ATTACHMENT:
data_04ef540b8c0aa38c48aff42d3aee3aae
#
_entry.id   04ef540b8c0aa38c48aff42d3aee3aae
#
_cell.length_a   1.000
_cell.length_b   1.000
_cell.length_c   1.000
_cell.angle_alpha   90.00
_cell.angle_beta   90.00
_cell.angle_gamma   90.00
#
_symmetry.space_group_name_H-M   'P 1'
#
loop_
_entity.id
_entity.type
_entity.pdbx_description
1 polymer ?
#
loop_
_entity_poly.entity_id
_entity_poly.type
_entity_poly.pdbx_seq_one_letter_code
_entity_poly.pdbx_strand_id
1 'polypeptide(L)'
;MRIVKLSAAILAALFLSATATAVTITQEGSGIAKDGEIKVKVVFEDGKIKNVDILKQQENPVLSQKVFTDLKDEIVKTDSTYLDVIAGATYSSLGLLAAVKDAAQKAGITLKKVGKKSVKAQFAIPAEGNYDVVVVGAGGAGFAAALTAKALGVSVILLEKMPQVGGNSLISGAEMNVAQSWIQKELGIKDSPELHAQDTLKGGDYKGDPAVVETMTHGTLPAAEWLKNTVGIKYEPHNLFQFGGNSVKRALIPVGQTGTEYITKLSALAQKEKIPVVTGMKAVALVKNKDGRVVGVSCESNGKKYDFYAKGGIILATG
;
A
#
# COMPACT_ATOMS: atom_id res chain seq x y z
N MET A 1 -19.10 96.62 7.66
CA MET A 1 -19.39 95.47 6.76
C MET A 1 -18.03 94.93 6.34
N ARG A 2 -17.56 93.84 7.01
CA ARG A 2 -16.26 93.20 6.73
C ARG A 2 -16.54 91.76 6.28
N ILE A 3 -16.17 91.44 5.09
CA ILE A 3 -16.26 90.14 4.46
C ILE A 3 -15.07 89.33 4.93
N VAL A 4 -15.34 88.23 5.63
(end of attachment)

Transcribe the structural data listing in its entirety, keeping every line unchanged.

data_04ef540b8c0aa38c48aff42d3aee3aae
#
_entry.id   04ef540b8c0aa38c48aff42d3aee3aae
#
_cell.length_a   1.000
_cell.length_b   1.000
_cell.length_c   1.000
_cell.angle_alpha   90.00
_cell.angle_beta   90.00
_cell.angle_gamma   90.00
#
_symmetry.space_group_name_H-M   'P 1'
#
loop_
_entity.id
_entity.type
_entity.pdbx_description
1 polymer ?
#
loop_
_entity_poly.entity_id
_entity_poly.type
_entity_poly.pdbx_seq_one_letter_code
_entity_poly.pdbx_strand_id
1 'polypeptide(L)'
;MRIVKLSAAILAALFLSATATAVTITQEGSGIAKDGEIKVKVVFEDGKIKNVDILKQQENPVLSQKVFTDLKDEIVKTDSTYLDVIAGATYSSLGLLAAVKDAAQKAGITLKKVGKKSVKAQFAIPAEGNYDVVVVGAGGAGFAAALTAKALGVSVILLEKMPQVGGNSLISGAEMNVAQSWIQKELGIKDSPELHAQDTLKGGDYKGDPAVVETMTHGTLPAAEWLKNTVGIKYEPHNLFQFGGNSVKRALIPVGQTGTEYITKLSALAQKEKIPVVTGMKAVALVKNKDGRVVGVSCESNGKKYDFYAKGGIILATG
;
A
#
# COMPACT_ATOMS: atom_id res chain seq x y z
N MET A 1 -19.10 96.62 7.66
CA MET A 1 -19.39 95.47 6.76
C MET A 1 -18.03 94.93 6.34
N ARG A 2 -17.56 93.84 7.01
CA ARG A 2 -16.26 93.20 6.73
C ARG A 2 -16.54 91.76 6.28
N ILE A 3 -16.17 91.44 5.09
CA ILE A 3 -16.26 90.14 4.46
C ILE A 3 -15.07 89.33 4.93
N VAL A 4 -15.34 88.23 5.63